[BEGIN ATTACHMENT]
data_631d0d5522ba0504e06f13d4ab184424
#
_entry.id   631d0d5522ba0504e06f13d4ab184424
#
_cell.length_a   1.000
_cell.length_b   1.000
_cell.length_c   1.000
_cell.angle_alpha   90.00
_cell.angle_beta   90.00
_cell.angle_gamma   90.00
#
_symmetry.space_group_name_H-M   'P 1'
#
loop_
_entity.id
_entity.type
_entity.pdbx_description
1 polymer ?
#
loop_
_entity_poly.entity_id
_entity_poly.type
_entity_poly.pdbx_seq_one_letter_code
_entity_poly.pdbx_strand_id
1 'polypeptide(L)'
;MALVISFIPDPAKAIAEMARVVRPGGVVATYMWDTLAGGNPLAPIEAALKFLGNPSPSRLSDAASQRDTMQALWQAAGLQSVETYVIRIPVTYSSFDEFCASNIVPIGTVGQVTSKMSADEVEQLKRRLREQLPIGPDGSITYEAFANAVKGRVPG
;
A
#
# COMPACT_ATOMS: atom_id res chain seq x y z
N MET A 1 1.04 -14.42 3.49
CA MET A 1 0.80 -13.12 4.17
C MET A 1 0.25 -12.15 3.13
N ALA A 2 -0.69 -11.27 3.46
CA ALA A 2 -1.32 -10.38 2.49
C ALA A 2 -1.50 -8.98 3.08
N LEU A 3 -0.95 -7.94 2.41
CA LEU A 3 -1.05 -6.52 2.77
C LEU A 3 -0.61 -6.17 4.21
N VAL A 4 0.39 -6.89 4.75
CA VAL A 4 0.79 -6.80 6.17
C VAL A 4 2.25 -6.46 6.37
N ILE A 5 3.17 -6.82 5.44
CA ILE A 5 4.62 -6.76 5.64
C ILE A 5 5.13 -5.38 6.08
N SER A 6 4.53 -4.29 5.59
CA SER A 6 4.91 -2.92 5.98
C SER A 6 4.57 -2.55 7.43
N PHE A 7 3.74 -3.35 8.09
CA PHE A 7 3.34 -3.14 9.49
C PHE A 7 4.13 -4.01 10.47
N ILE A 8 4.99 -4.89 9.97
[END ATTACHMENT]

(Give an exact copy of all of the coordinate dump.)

data_631d0d5522ba0504e06f13d4ab184424
#
_entry.id   631d0d5522ba0504e06f13d4ab184424
#
_cell.length_a   1.000
_cell.length_b   1.000
_cell.length_c   1.000
_cell.angle_alpha   90.00
_cell.angle_beta   90.00
_cell.angle_gamma   90.00
#
_symmetry.space_group_name_H-M   'P 1'
#
loop_
_entity.id
_entity.type
_entity.pdbx_description
1 polymer ?
#
loop_
_entity_poly.entity_id
_entity_poly.type
_entity_poly.pdbx_seq_one_letter_code
_entity_poly.pdbx_strand_id
1 'polypeptide(L)'
;MALVISFIPDPAKAIAEMARVVRPGGVVATYMWDTLAGGNPLAPIEAALKFLGNPSPSRLSDAASQRDTMQALWQAAGLQSVETYVIRIPVTYSSFDEFCASNIVPIGTVGQVTSKMSADEVEQLKRRLREQLPIGPDGSITYEAFANAVKGRVPG
;
A
#
# COMPACT_ATOMS: atom_id res chain seq x y z
N MET A 1 1.04 -14.42 3.49
CA MET A 1 0.80 -13.12 4.17
C MET A 1 0.25 -12.15 3.13
N ALA A 2 -0.69 -11.27 3.46
CA ALA A 2 -1.32 -10.38 2.49
C ALA A 2 -1.50 -8.98 3.08
N LEU A 3 -0.95 -7.94 2.41
CA LEU A 3 -1.05 -6.52 2.77
C LEU A 3 -0.61 -6.17 4.21
N VAL A 4 0.39 -6.89 4.75
CA VAL A 4 0.79 -6.80 6.17
C VAL A 4 2.25 -6.46 6.37
N ILE A 5 3.17 -6.82 5.44
CA ILE A 5 4.62 -6.76 5.64
C ILE A 5 5.13 -5.38 6.08
N SER A 6 4.53 -4.29 5.59
CA SER A 6 4.91 -2.92 5.98
C SER A 6 4.57 -2.55 7.43
N PHE A 7 3.74 -3.35 8.09
CA PHE A 7 3.34 -3.14 9.49
C PHE A 7 4.13 -4.01 10.47
N ILE A 8 4.99 -4.89 9.97